Greetings to the readers of The Pagan Mom Blog and to my regular readers. Today, I would like to share a few thoughts I had while writing the invocation to Bast that was used for the 31 Days of Deity.
(The guest post I did, an invocation to Bast, should be live now---but considering that I am pre-scheduling this post to go live while I am still sleeping, I could be wrong.)
I chose to write about Bast for two reasons. One, she is the patron deity of the local Golden Dawn lodge I belong to. Two, she keeps bringing me cats. (Ok, maybe she is not bringing me cats, but you must admit that I have quite a few of them.)
The reason I chose to do an invocation is simple: I rather enjoy performing them.
It is not the first time that I have written ritual scripts to use with Bast. One of my pride and joys is the "Wiccan" quarter calls I wrote a couple of years ago. It probably won't be the last time either.
Now in case you are a newbie to the term, an invocation manifests the spiritual and magical energies invoked inside one's own consciousness; its counterpart, an evocation manifests the energies outside oneself. (Ok, that is not completely true; but I am trying to keep this simple.) In Wiccan terms, an invocation is like a "drawing down," and an evocation is like "calling the quarters."
During the course of doing research for creating this invocation, I must admit that I was rather appalled by the general lack of information. While I consulted many different sources, often the result was the same information (a paragraph or two) that I had seen in all the rest of the sources. At a certain point, I discovered myself shaking my head over the fact that Herodotus is still a major source.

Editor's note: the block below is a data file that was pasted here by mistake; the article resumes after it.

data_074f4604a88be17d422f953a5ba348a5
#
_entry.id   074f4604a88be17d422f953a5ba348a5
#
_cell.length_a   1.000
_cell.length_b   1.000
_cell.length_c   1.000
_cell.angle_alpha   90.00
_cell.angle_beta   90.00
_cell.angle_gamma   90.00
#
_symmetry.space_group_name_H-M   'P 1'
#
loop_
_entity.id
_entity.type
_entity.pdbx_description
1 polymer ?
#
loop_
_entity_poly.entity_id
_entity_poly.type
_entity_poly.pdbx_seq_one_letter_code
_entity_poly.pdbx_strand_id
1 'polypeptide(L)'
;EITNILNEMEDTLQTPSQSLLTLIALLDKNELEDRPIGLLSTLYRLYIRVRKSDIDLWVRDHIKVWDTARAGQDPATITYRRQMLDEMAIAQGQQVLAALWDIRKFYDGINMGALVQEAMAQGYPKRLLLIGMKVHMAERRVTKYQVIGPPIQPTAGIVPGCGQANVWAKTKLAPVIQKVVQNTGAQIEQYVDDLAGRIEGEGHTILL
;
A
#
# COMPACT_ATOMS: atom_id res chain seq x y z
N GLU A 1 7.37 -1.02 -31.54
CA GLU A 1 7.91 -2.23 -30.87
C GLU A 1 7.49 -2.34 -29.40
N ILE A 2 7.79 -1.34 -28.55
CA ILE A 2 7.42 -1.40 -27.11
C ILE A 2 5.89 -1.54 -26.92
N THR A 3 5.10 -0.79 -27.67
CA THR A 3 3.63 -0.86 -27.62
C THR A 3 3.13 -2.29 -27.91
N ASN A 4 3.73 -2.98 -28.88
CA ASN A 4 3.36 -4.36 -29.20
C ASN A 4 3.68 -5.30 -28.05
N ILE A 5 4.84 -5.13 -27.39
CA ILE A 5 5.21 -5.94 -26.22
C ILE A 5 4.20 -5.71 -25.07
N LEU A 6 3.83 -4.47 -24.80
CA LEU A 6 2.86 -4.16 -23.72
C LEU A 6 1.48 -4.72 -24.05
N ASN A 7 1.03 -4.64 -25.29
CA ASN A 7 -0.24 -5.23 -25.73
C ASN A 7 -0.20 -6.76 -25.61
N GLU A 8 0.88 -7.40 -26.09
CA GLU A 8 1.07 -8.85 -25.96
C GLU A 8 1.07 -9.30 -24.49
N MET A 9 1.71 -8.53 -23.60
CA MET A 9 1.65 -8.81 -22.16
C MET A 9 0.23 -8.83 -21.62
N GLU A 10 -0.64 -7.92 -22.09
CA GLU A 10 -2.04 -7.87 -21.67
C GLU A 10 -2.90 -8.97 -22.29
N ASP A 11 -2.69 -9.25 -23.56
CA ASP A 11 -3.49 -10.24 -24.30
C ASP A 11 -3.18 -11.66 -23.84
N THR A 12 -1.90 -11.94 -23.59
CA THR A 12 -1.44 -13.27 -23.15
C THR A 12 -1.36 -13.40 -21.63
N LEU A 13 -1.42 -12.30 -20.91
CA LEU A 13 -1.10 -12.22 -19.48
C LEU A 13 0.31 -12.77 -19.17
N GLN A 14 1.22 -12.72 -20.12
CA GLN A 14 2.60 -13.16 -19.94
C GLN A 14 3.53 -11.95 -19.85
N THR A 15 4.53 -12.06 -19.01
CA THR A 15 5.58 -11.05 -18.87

This lack of information is not especially surprising. After all, Bast (or Bastet) was a goddess that was worshipped more by the common people of Ancient Egypt than she was by the ruling class. Because of that, Bast was not mentioned often in the literature that forms the core of our knowledge about Ancient Egyptian mythology.
Even less information was attained when consulting the published documents of Golden Dawn and Egyptian Wicca (the first is not surprising, the second more so). There was some unpublished stuff that influenced what I created. If you can see where the unpublished stuff lays, then you have been taught it (or figured it out on your own). I will openly admit that the IHVH formula for invocations, and the seven layers of godforms played a part in what I created.
While Angela wanted us to provide a list of resources for further research, honestly in this case, I feel it would have been useless list. After all, it was a paragraph here, a line there, and information generally being repeated.
No, the resource for further research and work has already been provided: It is the ritual of invocation itself. Think of it as an instructual tool. The various myths, names and titles of Bast have been condensed into the invocation. Even if one does not want to perform the invocation, one can take it apart line by line to get an idea of how complicated the mythology surrounding Bast was.
And on that note, I must issue an apology. You see, I learn a lot from doing invocations and experiencing various magical forces firsthand. It is how I learn. I realize that it is not everyone's cup of tea; but let's be honest, I was writing the invocation for people like myself.
[As always all complaints about my insensitivity will be read, but not necessarily approved.]